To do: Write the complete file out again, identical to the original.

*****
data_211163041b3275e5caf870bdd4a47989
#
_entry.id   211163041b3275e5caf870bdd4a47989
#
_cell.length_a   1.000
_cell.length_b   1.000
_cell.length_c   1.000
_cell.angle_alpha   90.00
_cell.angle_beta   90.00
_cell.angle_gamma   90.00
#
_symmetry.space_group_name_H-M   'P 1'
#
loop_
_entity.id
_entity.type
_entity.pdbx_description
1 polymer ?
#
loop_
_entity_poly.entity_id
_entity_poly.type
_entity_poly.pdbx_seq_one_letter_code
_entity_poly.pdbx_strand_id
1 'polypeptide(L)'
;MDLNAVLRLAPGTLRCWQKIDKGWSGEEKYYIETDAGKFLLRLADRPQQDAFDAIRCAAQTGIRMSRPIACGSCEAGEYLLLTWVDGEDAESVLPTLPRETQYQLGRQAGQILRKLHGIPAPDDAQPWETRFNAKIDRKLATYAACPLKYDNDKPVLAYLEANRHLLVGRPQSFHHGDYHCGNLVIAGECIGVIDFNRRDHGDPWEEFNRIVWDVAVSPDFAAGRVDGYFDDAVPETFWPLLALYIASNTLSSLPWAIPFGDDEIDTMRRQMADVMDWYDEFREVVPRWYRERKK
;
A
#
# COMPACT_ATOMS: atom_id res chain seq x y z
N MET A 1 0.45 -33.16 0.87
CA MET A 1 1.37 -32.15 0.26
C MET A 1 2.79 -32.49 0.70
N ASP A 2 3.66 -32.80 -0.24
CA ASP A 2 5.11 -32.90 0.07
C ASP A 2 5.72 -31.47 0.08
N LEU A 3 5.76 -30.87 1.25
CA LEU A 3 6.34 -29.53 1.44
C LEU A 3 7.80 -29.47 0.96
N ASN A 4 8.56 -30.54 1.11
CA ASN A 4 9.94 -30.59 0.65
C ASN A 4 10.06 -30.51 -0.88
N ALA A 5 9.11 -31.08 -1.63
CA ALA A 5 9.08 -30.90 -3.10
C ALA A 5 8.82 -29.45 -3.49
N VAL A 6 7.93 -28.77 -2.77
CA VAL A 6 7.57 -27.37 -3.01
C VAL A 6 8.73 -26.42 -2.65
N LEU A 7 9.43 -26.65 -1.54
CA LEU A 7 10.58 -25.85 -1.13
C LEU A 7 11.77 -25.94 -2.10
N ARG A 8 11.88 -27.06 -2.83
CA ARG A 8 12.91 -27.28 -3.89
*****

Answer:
data_211163041b3275e5caf870bdd4a47989
#
_entry.id   211163041b3275e5caf870bdd4a47989
#
_cell.length_a   1.000
_cell.length_b   1.000
_cell.length_c   1.000
_cell.angle_alpha   90.00
_cell.angle_beta   90.00
_cell.angle_gamma   90.00
#
_symmetry.space_group_name_H-M   'P 1'
#
loop_
_entity.id
_entity.type
_entity.pdbx_description
1 polymer ?
#
loop_
_entity_poly.entity_id
_entity_poly.type
_entity_poly.pdbx_seq_one_letter_code
_entity_poly.pdbx_strand_id
1 'polypeptide(L)'
;MDLNAVLRLAPGTLRCWQKIDKGWSGEEKYYIETDAGKFLLRLADRPQQDAFDAIRCAAQTGIRMSRPIACGSCEAGEYLLLTWVDGEDAESVLPTLPRETQYQLGRQAGQILRKLHGIPAPDDAQPWETRFNAKIDRKLATYAACPLKYDNDKPVLAYLEANRHLLVGRPQSFHHGDYHCGNLVIAGECIGVIDFNRRDHGDPWEEFNRIVWDVAVSPDFAAGRVDGYFDDAVPETFWPLLALYIASNTLSSLPWAIPFGDDEIDTMRRQMADVMDWYDEFREVVPRWYRERKK
;
A
#
# COMPACT_ATOMS: atom_id res chain seq x y z
N MET A 1 0.45 -33.16 0.87
CA MET A 1 1.37 -32.15 0.26
C MET A 1 2.79 -32.49 0.70
N ASP A 2 3.66 -32.80 -0.24
CA ASP A 2 5.11 -32.90 0.07
C ASP A 2 5.72 -31.47 0.08
N LEU A 3 5.76 -30.87 1.25
CA LEU A 3 6.34 -29.53 1.44
C LEU A 3 7.80 -29.47 0.96
N ASN A 4 8.56 -30.54 1.11
CA ASN A 4 9.94 -30.59 0.65
C ASN A 4 10.06 -30.51 -0.88
N ALA A 5 9.11 -31.08 -1.63
CA ALA A 5 9.08 -30.90 -3.10
C ALA A 5 8.82 -29.45 -3.49
N VAL A 6 7.93 -28.77 -2.77
CA VAL A 6 7.57 -27.37 -3.01
C VAL A 6 8.73 -26.42 -2.65
N LEU A 7 9.43 -26.65 -1.54
CA LEU A 7 10.58 -25.85 -1.13
C LEU A 7 11.77 -25.94 -2.10
N ARG A 8 11.88 -27.06 -2.83
CA ARG A 8 12.91 -27.28 -3.89